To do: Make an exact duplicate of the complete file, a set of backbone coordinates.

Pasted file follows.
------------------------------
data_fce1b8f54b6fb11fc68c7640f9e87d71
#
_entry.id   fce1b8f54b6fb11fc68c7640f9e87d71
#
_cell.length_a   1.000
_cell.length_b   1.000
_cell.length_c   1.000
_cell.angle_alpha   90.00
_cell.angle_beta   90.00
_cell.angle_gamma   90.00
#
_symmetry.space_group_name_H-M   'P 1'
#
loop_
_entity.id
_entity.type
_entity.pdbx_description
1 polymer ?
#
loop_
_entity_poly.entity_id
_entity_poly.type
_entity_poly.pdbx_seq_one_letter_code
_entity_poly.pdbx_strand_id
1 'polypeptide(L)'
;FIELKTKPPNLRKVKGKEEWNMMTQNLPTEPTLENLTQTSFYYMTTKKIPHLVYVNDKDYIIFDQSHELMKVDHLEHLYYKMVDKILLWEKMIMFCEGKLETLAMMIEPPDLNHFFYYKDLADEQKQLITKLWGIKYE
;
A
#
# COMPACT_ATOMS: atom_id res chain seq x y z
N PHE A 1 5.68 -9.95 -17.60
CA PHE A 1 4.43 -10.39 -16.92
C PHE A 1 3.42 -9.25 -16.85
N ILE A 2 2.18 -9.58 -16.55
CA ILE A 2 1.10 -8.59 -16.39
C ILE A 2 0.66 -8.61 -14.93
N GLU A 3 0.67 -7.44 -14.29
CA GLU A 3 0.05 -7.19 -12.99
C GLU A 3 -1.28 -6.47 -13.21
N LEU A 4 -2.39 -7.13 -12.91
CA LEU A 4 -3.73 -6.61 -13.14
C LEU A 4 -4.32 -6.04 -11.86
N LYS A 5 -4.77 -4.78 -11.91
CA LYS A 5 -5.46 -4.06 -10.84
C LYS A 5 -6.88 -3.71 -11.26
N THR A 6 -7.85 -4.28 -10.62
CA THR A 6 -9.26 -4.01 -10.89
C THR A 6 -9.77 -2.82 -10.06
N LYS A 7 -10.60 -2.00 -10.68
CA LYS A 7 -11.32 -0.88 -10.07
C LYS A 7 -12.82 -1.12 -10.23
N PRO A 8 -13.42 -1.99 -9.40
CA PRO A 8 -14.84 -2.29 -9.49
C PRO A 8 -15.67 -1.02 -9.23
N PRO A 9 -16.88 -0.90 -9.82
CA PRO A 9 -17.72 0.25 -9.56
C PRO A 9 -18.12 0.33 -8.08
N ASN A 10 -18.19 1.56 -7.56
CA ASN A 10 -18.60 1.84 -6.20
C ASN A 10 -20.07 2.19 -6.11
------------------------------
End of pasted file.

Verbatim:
data_fce1b8f54b6fb11fc68c7640f9e87d71
#
_entry.id   fce1b8f54b6fb11fc68c7640f9e87d71
#
_cell.length_a   1.000
_cell.length_b   1.000
_cell.length_c   1.000
_cell.angle_alpha   90.00
_cell.angle_beta   90.00
_cell.angle_gamma   90.00
#
_symmetry.space_group_name_H-M   'P 1'
#
loop_
_entity.id
_entity.type
_entity.pdbx_description
1 polymer ?
#
loop_
_entity_poly.entity_id
_entity_poly.type
_entity_poly.pdbx_seq_one_letter_code
_entity_poly.pdbx_strand_id
1 'polypeptide(L)'
;FIELKTKPPNLRKVKGKEEWNMMTQNLPTEPTLENLTQTSFYYMTTKKIPHLVYVNDKDYIIFDQSHELMKVDHLEHLYYKMVDKILLWEKMIMFCEGKLETLAMMIEPPDLNHFFYYKDLADEQKQLITKLWGIKYE
;
A
#
# COMPACT_ATOMS: atom_id res chain seq x y z
N PHE A 1 5.68 -9.95 -17.60
CA PHE A 1 4.43 -10.39 -16.92
C PHE A 1 3.42 -9.25 -16.85
N ILE A 2 2.18 -9.58 -16.55
CA ILE A 2 1.10 -8.59 -16.39
C ILE A 2 0.66 -8.61 -14.93
N GLU A 3 0.67 -7.44 -14.29
CA GLU A 3 0.05 -7.19 -12.99
C GLU A 3 -1.28 -6.47 -13.21
N LEU A 4 -2.39 -7.13 -12.91
CA LEU A 4 -3.73 -6.61 -13.14
C LEU A 4 -4.32 -6.04 -11.86
N LYS A 5 -4.77 -4.78 -11.91
CA LYS A 5 -5.46 -4.06 -10.84
C LYS A 5 -6.88 -3.71 -11.26
N THR A 6 -7.85 -4.28 -10.62
CA THR A 6 -9.26 -4.01 -10.89
C THR A 6 -9.77 -2.82 -10.06
N LYS A 7 -10.60 -2.00 -10.68
CA LYS A 7 -11.32 -0.88 -10.07
C LYS A 7 -12.82 -1.12 -10.23
N PRO A 8 -13.42 -1.99 -9.40
CA PRO A 8 -14.84 -2.29 -9.49
C PRO A 8 -15.67 -1.02 -9.23
N PRO A 9 -16.88 -0.90 -9.82
CA PRO A 9 -17.72 0.25 -9.56
C PRO A 9 -18.12 0.33 -8.08
N ASN A 10 -18.19 1.56 -7.56
CA ASN A 10 -18.60 1.84 -6.20
C ASN A 10 -20.07 2.19 -6.11